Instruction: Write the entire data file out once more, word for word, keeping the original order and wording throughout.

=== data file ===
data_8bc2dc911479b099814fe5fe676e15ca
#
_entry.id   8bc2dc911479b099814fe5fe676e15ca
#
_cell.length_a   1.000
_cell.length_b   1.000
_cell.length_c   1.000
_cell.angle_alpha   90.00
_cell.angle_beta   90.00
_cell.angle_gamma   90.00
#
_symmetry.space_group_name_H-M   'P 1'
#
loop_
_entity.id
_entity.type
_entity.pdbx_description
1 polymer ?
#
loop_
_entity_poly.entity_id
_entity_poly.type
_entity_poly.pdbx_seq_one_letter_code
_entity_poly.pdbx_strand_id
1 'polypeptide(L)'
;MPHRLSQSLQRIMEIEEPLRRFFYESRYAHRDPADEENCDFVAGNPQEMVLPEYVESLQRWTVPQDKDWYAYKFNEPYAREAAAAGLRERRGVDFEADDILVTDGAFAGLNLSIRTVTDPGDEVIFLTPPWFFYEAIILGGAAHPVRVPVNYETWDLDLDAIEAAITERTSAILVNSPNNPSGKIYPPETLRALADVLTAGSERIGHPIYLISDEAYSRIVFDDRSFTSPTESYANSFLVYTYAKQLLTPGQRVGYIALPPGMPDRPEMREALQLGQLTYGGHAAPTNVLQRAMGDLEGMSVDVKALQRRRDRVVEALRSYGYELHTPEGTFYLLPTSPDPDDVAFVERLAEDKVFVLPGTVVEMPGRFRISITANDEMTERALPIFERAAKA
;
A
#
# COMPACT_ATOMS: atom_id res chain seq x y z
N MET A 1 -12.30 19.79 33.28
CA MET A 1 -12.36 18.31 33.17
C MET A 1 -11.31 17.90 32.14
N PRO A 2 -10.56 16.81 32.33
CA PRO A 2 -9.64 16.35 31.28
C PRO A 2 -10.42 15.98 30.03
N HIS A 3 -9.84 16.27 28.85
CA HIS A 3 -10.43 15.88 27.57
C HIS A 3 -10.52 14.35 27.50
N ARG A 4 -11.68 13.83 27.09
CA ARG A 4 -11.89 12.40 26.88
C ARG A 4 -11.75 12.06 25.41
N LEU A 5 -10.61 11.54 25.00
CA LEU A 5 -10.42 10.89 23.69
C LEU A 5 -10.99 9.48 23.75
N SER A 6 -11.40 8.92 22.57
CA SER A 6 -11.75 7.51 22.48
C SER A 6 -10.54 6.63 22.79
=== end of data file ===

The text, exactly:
data_8bc2dc911479b099814fe5fe676e15ca
#
_entry.id   8bc2dc911479b099814fe5fe676e15ca
#
_cell.length_a   1.000
_cell.length_b   1.000
_cell.length_c   1.000
_cell.angle_alpha   90.00
_cell.angle_beta   90.00
_cell.angle_gamma   90.00
#
_symmetry.space_group_name_H-M   'P 1'
#
loop_
_entity.id
_entity.type
_entity.pdbx_description
1 polymer ?
#
loop_
_entity_poly.entity_id
_entity_poly.type
_entity_poly.pdbx_seq_one_letter_code
_entity_poly.pdbx_strand_id
1 'polypeptide(L)'
;MPHRLSQSLQRIMEIEEPLRRFFYESRYAHRDPADEENCDFVAGNPQEMVLPEYVESLQRWTVPQDKDWYAYKFNEPYAREAAAAGLRERRGVDFEADDILVTDGAFAGLNLSIRTVTDPGDEVIFLTPPWFFYEAIILGGAAHPVRVPVNYETWDLDLDAIEAAITERTSAILVNSPNNPSGKIYPPETLRALADVLTAGSERIGHPIYLISDEAYSRIVFDDRSFTSPTESYANSFLVYTYAKQLLTPGQRVGYIALPPGMPDRPEMREALQLGQLTYGGHAAPTNVLQRAMGDLEGMSVDVKALQRRRDRVVEALRSYGYELHTPEGTFYLLPTSPDPDDVAFVERLAEDKVFVLPGTVVEMPGRFRISITANDEMTERALPIFERAAKA
;
A
#
# COMPACT_ATOMS: atom_id res chain seq x y z
N MET A 1 -12.30 19.79 33.28
CA MET A 1 -12.36 18.31 33.17
C MET A 1 -11.31 17.90 32.14
N PRO A 2 -10.56 16.81 32.33
CA PRO A 2 -9.64 16.35 31.28
C PRO A 2 -10.42 15.98 30.03
N HIS A 3 -9.84 16.27 28.85
CA HIS A 3 -10.43 15.88 27.57
C HIS A 3 -10.52 14.35 27.50
N ARG A 4 -11.68 13.83 27.09
CA ARG A 4 -11.89 12.40 26.88
C ARG A 4 -11.75 12.06 25.41
N LEU A 5 -10.61 11.54 25.00
CA LEU A 5 -10.42 10.89 23.69
C LEU A 5 -10.99 9.48 23.75
N SER A 6 -11.40 8.92 22.57
CA SER A 6 -11.75 7.51 22.48
C SER A 6 -10.54 6.63 22.79